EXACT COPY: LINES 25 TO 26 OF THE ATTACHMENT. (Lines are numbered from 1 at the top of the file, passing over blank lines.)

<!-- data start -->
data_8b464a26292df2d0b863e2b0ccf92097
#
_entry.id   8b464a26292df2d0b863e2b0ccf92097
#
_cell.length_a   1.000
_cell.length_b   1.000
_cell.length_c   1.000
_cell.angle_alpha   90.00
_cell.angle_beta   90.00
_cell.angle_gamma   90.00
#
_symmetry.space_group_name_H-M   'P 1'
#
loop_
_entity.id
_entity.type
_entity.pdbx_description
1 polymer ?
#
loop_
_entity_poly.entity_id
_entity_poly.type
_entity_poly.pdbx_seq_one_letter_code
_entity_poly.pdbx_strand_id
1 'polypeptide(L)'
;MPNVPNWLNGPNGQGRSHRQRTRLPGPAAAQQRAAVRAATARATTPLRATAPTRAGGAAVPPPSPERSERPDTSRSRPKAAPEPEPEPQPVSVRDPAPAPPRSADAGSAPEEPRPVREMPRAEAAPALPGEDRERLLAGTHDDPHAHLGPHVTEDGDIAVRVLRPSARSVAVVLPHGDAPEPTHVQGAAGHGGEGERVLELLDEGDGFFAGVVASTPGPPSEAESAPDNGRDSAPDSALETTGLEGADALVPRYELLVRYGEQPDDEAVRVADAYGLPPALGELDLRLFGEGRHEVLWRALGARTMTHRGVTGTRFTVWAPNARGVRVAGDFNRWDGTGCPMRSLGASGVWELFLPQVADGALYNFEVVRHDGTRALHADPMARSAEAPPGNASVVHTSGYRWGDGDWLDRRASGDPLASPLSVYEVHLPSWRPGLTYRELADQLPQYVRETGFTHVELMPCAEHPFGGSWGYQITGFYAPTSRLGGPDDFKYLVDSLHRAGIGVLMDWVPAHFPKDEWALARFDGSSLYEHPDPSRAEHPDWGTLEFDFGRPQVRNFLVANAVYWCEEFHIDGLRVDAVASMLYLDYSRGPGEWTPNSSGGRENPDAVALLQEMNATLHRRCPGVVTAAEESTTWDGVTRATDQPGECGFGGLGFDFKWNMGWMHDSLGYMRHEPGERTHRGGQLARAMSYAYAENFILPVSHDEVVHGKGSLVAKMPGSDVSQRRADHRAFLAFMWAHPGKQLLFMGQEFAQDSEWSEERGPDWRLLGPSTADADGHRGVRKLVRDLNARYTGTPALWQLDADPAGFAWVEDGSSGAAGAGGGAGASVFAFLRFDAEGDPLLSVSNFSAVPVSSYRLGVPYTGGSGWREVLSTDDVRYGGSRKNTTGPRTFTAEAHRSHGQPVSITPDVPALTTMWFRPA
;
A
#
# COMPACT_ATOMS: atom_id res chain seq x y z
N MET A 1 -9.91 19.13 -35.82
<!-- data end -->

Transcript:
1 'polypeptide(L)'
;MPNVPNWLNGPNGQGRSHRQRTRLPGPAAAQQRAAVRAATARATTPLRATAPTRAGGAAVPPPSPERSERPDTSRSRPKAAPEPEPEPQPVSVRDPAPAPPRSADAGSAPEEPRPVREMPRAEAAPALPGEDRERLLAGTHDDPHAHLGPHVTEDGDIAVRVLRPSARSVAVVLPHGDAPEPTHVQGAAGHGGEGERVLELLDEGDGFFAGVVASTPGPPSEAESAPDNGRDSAPDSALETTGLEGADALVPRYELLVRYGEQPDDEAVRVADAYGLPPALGELDLRLFGEGRHEVLWRALGARTMTHRGVTGTRFTVWAPNARGVRVAGDFNRWDGTGCPMRSLGASGVWELFLPQVADGALYNFEVVRHDGTRALHADPMARSAEAPPGNASVVHTSGYRWGDGDWLDRRASGDPLASPLSVYEVHLPSWRPGLTYRELADQLPQYVRETGFTHVELMPCAEHPFGGSWGYQITGFYAPTSRLGGPDDFKYLVDSLHRAGIGVLMDWVPAHFPKDEWALARFDGSSLYEHPDPSRAEHPDWGTLEFDFGRPQVRNFLVANAVYWCEEFHIDGLRVDAVASMLYLDYSRGPGEWTPNSSGGRENPDAVALLQEMNATLHRRCPGVVTAAEESTTWDGVTRATDQPGECGFGGLGFDFKWNMGWMHDSLGYMRHEPGERTHRGGQLARAMSYAYAENFILPVSHDEVVHGKGSLVAKMPGSDVSQRRADHRAFLAFMWAHPGKQLLFMGQEFAQDSEWSEERGPDWRLLGPSTADADGHRGVRKLVRDLNARYTGTPALWQLDADPAGFAWVEDGSSGAAGAGGGAGASVFAFLRFDAEGDPLLSVSNFSAVPVSSYRLGVPYTGGSGWREVLSTDDVRYGGSRKNTTGPRTFTAEAHRSHGQPVSITPDVPALTTMWFRPA